Oscars: Best Picture, Russell Crowe Actor 

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Seven Samurai 1954 PG 190min BW 

If you’ve seen The Magnificent Seven, you’ll know the basic plot. But Akira Kurosawa’s original, set in Japan in the 1600s, is a deeper, more complex film. Here the motives of the samurai in defending the villagers against the bandits for a minimal reward are much clearer than in John Sturges’s remake. They do it because they must; it’s what the samurai do. The cultural differences between the villagers and their defenders are more strongly emphasised, too. This is simply a great film by one of Japan’s greatest directors. 

Did you know? Mifune’s character name is a girl’s name, which explains why the samurai laugh at its mention. 

Say it again! “The farmers have won. We have lost.” Kambei 

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Lawrence of Arabia 1962 PG 209min Colour 

Practically every superlative you can think of has been applied to David Lean’s epic account of how TE Lawrence enlisted the Arab tribes on Britain’s side in the First World War, and it deserves them all. It’s by no means all action (although what there is is stunning) because it has the courage to take its time to explore the sexually and socially ambivalent character of Lawrence — a magnetic performance by Peter O’Toole — and establish the superbly photographed desert as almost a co-star in the film. 

Did you know? Despite its three-and-a-half-hour running time, there are no speaking roles for women in David Lean’s Oscar-winning epic. 

Say it again! “The truth is that I’m an ordinary man.” TE Lawrence 

Oscars: Best Picture, David Lean Directing 

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Deliverance 1972 18 104min Colour 

Four city dwellers, led by Burt Reynolds, find their “back to nature” weekend in the Appalachian wilderness turned into a nightmare when they fall foul of vicious, inbred mountain dwellers. The ensuing violence — male rape included — in what becomes a struggle for survival is graphically portrayed, not to glamourise it but to reveal its horror. There’s also an early ecological warning about the damage man is doing to nature. In his first major starring role, Reynolds gives his finest performance. 

Did you know? He’s now best known for his TV travels, but Charley Boorman made his screen debut in his father’s film playing Jon Voight’s son. 

Say it again! “Sometimes you have to lose yourself ’fore you can find anything.” Lewis 

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The Dark Knight 2008 12 145min Colour 

Christopher Nolan’s second Batman offering takes the comic-book movie to a new level — darker, deeper and more serious than the average superhero caper and all the better for that. Gotham City is in its usual state of criminal chaos, mostly down to the Joker, the late Heath Ledger, who won a posthumous Oscar after stealing every scene he was in. That’s no mean feat when the cast also includes Morgan Freeman, Gary Oldman and Christian Bale, as Bruce Wayne/Batman.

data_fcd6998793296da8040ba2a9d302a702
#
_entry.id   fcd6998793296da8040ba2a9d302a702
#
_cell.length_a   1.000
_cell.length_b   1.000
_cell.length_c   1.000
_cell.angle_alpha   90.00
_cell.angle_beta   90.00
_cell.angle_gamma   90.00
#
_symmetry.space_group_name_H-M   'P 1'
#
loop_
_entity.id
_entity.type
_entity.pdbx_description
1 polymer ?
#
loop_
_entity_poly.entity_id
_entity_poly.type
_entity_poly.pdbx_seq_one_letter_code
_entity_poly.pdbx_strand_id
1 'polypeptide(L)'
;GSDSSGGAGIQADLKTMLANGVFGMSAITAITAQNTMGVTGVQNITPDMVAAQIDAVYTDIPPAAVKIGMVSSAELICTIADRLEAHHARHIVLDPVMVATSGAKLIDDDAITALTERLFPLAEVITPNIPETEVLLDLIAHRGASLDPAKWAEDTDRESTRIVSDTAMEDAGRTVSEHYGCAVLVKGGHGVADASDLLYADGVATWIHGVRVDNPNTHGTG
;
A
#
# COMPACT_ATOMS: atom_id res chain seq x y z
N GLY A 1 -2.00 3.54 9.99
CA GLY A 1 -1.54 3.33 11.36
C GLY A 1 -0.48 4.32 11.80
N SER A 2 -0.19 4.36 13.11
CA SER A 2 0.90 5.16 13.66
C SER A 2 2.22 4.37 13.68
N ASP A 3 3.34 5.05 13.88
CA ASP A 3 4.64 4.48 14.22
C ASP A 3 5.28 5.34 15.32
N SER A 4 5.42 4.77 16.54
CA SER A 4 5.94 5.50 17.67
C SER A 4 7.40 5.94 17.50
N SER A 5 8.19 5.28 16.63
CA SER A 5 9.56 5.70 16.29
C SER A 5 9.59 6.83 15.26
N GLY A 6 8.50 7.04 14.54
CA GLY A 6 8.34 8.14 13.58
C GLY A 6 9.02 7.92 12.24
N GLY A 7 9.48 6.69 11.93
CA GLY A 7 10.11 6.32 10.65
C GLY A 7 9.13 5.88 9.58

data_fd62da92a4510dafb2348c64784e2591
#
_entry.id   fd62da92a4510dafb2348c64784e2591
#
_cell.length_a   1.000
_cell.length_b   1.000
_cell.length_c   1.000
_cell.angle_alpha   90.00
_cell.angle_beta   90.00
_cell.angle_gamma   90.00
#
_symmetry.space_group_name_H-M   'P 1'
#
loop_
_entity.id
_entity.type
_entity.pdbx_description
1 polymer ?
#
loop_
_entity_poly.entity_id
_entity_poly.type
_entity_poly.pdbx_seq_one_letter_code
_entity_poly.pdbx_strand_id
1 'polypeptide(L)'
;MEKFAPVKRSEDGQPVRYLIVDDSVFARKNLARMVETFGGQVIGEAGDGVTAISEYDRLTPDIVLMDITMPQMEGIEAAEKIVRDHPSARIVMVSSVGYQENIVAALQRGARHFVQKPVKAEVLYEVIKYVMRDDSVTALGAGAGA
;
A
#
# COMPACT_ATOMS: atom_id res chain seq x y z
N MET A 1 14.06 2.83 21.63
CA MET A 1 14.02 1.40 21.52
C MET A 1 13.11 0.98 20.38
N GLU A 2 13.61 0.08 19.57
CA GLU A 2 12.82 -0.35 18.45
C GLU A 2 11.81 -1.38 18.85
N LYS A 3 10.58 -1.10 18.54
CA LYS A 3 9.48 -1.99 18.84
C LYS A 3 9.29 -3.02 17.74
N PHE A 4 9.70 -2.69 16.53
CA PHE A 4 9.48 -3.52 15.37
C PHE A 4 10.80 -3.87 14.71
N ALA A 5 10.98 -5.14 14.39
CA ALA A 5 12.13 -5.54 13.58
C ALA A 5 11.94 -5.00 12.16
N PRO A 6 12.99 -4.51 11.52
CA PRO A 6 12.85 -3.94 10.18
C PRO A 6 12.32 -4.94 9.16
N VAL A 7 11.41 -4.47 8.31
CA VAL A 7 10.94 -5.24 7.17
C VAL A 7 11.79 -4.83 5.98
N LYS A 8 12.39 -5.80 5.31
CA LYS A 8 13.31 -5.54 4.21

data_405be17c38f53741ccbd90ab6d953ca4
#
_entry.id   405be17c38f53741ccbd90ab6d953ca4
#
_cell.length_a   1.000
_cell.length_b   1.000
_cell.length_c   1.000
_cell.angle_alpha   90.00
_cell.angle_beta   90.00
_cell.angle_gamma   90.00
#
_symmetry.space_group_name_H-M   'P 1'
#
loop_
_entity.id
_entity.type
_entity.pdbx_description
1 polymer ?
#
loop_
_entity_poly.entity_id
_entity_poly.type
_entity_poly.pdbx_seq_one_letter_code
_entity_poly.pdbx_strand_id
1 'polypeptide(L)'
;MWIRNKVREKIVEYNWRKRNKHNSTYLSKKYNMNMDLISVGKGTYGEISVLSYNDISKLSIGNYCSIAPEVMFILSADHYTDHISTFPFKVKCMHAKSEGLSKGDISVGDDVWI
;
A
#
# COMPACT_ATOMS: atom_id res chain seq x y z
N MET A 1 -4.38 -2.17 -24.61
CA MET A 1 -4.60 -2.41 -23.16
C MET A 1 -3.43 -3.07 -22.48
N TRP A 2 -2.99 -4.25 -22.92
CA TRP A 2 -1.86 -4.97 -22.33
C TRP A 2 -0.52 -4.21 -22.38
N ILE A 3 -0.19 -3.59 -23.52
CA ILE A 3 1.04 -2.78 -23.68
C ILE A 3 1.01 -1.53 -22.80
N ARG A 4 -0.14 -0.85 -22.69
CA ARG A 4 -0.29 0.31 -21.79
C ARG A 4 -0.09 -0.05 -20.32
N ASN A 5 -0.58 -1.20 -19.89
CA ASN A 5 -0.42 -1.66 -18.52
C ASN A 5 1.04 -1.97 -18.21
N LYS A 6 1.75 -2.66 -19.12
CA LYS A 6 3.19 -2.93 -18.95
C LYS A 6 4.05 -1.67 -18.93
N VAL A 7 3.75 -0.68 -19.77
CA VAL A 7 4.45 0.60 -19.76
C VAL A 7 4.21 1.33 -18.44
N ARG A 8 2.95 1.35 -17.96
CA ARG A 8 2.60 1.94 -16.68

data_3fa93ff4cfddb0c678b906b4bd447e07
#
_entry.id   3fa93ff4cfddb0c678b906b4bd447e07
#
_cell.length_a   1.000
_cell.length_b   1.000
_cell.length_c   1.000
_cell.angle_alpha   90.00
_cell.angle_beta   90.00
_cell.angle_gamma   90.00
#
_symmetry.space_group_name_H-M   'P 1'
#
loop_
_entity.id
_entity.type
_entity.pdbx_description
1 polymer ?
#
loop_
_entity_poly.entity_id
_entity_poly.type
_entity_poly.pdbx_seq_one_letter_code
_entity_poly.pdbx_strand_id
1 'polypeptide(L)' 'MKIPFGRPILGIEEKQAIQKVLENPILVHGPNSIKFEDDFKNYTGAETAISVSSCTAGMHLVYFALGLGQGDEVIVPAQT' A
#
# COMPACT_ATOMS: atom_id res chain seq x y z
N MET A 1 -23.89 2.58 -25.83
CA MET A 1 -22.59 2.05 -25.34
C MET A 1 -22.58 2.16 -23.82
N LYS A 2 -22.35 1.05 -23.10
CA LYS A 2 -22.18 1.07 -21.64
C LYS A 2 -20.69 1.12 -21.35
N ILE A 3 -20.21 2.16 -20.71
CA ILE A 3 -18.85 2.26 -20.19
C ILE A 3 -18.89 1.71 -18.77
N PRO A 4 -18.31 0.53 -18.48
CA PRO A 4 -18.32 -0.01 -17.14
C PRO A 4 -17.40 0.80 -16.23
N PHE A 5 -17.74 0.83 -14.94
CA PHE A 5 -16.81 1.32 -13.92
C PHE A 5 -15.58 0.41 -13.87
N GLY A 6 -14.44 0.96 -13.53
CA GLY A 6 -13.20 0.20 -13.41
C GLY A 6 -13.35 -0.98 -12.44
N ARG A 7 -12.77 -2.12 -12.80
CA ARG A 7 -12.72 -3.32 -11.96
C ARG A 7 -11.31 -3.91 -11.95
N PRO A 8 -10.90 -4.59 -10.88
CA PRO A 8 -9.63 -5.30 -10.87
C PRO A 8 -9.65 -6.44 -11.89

Did you know? This was the first Batman film to have no bats, neither live-action ones nor any generated using CGI special effects. 

Say it again! “This is what happens when an unstoppable force meets an immovable object. You truly are incorruptible, aren’t you? You won’t kill me out of some misplaced sense of self-righteousness. And I won’t kill you because you’re just too much fun.” Joker 

Oscars: Heath Ledger Supporting Actor

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Master and Commander: the Far Side of the World 2003 12 132min Colour 

An adaptation of two of Patrick O’Brian’s novels about life in the British navy during the Napoleonic Wars, Peter Weir’s exuberant film is that rarity — an epic for thinking people, full of intelligence and wit. It includes two of the most exciting, brutal and violent sea battles ever filmed, but at its heart is the fascinating relationship between bluff Captain Jack Aubrey (Russell Crowe) of HMS Surprise and his intellectual ship’s surgeon Stephen Maturin (Paul Bettany), both excellent. This is one of the few films to which I wish they’d make a sequel. 

Did you know? Russell Crowe learnt to play the violin for the film and said it was the hardest thing he’s had to do for a movie. 

Say it again! “For England, for home, and for the prize!” Captain Jack Aubrey

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Barry Norman’s 101 Greatest Films of All Time! part 1 was first published in Radio Times magazine (21-27 January 2012)


Barry Norman’s 101 Greatest Films of All Time! part 2 is available in next week’s Radio Times magazine